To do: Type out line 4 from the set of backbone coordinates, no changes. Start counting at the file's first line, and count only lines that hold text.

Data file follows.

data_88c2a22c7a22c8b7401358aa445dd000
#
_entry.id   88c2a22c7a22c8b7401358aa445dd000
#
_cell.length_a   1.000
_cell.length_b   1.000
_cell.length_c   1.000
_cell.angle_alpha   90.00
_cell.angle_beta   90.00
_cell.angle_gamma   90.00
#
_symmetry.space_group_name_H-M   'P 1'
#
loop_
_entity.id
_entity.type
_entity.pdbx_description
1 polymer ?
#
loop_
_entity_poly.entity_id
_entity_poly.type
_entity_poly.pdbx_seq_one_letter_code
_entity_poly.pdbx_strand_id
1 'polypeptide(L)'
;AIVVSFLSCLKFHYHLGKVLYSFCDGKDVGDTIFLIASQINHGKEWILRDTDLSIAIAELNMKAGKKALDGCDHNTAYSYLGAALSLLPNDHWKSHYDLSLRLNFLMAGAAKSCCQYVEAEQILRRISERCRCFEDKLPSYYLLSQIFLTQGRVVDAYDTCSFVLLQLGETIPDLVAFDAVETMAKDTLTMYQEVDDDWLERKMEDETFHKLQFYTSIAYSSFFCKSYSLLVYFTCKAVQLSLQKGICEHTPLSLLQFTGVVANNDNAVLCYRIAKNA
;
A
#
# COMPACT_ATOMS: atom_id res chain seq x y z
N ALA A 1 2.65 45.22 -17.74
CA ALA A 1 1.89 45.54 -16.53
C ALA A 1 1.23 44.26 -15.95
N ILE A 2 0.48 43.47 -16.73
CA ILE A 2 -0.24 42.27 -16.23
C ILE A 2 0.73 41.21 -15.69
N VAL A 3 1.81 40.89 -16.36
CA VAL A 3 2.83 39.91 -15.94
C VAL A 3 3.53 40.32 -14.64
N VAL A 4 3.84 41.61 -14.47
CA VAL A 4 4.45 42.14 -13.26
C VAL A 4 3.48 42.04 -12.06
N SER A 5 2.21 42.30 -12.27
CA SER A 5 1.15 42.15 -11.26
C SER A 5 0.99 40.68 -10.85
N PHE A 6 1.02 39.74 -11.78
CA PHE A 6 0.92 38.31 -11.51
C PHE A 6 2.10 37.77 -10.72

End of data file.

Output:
#